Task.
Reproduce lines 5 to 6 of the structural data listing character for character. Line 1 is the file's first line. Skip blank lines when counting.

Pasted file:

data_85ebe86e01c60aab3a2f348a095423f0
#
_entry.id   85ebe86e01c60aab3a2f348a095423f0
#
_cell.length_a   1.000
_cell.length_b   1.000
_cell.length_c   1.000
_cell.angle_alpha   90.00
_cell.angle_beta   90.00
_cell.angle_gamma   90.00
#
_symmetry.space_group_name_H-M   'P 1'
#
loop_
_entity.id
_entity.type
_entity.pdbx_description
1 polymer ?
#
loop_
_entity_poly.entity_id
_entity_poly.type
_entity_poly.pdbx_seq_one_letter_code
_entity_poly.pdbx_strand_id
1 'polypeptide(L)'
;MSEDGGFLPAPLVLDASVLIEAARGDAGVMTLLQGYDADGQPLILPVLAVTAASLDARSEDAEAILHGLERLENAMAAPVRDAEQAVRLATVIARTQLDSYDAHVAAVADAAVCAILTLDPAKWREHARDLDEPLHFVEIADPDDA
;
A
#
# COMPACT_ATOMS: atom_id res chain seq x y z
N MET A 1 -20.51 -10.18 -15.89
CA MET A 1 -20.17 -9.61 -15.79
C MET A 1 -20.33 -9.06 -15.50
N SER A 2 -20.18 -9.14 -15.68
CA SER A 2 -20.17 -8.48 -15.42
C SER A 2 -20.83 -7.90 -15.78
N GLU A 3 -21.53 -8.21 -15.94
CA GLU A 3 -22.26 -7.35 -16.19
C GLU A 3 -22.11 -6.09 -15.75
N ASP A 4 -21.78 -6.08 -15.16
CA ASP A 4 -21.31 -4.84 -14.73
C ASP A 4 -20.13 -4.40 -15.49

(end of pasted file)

_cell.length_a   1.000
_cell.length_b   1.000